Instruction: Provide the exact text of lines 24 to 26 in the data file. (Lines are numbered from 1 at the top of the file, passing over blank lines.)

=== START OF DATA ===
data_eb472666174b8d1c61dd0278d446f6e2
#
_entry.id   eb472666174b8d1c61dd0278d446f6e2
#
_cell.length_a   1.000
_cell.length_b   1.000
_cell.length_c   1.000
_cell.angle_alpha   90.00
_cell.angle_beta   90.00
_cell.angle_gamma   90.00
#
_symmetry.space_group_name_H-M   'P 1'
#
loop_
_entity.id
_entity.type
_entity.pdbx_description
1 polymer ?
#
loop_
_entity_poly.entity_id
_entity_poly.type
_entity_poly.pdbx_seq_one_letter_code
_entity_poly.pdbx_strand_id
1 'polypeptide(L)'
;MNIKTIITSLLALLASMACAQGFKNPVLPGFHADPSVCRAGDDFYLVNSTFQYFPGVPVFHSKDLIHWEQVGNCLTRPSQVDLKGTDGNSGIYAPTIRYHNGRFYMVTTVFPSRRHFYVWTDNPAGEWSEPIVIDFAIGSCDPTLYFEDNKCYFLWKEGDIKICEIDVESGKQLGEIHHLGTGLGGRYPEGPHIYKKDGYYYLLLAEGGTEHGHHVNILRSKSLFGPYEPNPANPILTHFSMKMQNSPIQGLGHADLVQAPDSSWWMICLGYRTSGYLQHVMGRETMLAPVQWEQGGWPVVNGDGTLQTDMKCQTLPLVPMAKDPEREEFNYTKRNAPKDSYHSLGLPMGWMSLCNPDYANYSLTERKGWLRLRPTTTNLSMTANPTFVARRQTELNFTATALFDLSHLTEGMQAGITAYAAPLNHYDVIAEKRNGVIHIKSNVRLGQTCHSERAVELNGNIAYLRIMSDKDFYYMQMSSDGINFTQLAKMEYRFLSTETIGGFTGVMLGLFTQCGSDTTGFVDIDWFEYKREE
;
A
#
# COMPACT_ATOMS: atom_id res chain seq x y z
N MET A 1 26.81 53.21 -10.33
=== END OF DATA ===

_entity_poly.pdbx_strand_id
1 'polypeptide(L)'
;MNIKTIITSLLALLASMACAQGFKNPVLPGFHADPSVCRAGDDFYLVNSTFQYFPGVPVFHSKDLIHWEQVGNCLTRPSQVDLKGTDGNSGIYAPTIRYHNGRFYMVTTVFPSRRHFYVWTDNPAGEWSEPIVIDFAIGSCDPTLYFEDNKCYFLWKEGDIKICEIDVESGKQLGEIHHLGTGLGGRYPEGPHIYKKDGYYYLLLAEGGTEHGHHVNILRSKSLFGPYEPNPANPILTHFSMKMQNSPIQGLGHADLVQAPDSSWWMICLGYRTSGYLQHVMGRETMLAPVQWEQGGWPVVNGDGTLQTDMKCQTLPLVPMAKDPEREEFNYTKRNAPKDSYHSLGLPMGWMSLCNPDYANYSLTERKGWLRLRPTTTNLSMTANPTFVARRQTELNFTATALFDLSHLTEGMQAGITAYAAPLNHYDVIAEKRNGVIHIKSNVRLGQTCHSERAVELNGNIAYLRIMSDKDFYYMQMSSDGINFTQLAKMEYRFLSTETIGGFTGVMLGLFTQCGSDTTGFVDIDWFEYKREE